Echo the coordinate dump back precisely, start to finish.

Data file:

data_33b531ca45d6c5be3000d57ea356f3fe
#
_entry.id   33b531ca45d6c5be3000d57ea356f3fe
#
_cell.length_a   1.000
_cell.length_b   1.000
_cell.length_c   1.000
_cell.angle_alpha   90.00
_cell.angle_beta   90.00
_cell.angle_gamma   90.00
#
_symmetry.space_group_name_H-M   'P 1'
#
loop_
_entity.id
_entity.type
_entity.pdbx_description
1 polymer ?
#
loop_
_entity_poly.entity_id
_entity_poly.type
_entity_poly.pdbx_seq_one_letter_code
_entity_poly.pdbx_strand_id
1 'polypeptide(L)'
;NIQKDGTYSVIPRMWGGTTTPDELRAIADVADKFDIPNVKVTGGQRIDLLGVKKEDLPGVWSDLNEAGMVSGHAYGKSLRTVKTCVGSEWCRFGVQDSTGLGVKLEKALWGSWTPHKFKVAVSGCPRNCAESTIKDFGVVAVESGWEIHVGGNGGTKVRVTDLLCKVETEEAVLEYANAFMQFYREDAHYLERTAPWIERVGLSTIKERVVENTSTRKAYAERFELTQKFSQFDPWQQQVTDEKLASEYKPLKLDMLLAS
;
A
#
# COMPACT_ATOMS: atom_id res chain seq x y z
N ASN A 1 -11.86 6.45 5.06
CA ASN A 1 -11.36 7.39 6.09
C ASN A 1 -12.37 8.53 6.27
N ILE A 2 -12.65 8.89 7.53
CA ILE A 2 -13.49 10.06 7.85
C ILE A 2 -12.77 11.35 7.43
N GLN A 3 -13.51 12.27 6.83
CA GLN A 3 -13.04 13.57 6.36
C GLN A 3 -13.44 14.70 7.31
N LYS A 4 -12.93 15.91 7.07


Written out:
data_33b531ca45d6c5be3000d57ea356f3fe
#
_entry.id   33b531ca45d6c5be3000d57ea356f3fe
#
_cell.length_a   1.000
_cell.length_b   1.000
_cell.length_c   1.000
_cell.angle_alpha   90.00
_cell.angle_beta   90.00
_cell.angle_gamma   90.00
#
_symmetry.space_group_name_H-M   'P 1'
#
loop_
_entity.id
_entity.type
_entity.pdbx_description
1 polymer ?
#
loop_
_entity_poly.entity_id
_entity_poly.type
_entity_poly.pdbx_seq_one_letter_code
_entity_poly.pdbx_strand_id
1 'polypeptide(L)'
;NIQKDGTYSVIPRMWGGTTTPDELRAIADVADKFDIPNVKVTGGQRIDLLGVKKEDLPGVWSDLNEAGMVSGHAYGKSLRTVKTCVGSEWCRFGVQDSTGLGVKLEKALWGSWTPHKFKVAVSGCPRNCAESTIKDFGVVAVESGWEIHVGGNGGTKVRVTDLLCKVETEEAVLEYANAFMQFYREDAHYLERTAPWIERVGLSTIKERVVENTSTRKAYAERFELTQKFSQFDPWQQQVTDEKLASEYKPLKLDMLLAS
;
A
#
# COMPACT_ATOMS: atom_id res chain seq x y z
N ASN A 1 -11.86 6.45 5.06
CA ASN A 1 -11.36 7.39 6.09
C ASN A 1 -12.37 8.53 6.27
N ILE A 2 -12.65 8.89 7.53
CA ILE A 2 -13.49 10.06 7.85
C ILE A 2 -12.77 11.35 7.43
N GLN A 3 -13.51 12.27 6.83
CA GLN A 3 -13.04 13.57 6.36
C GLN A 3 -13.44 14.70 7.31
N LYS A 4 -12.93 15.91 7.07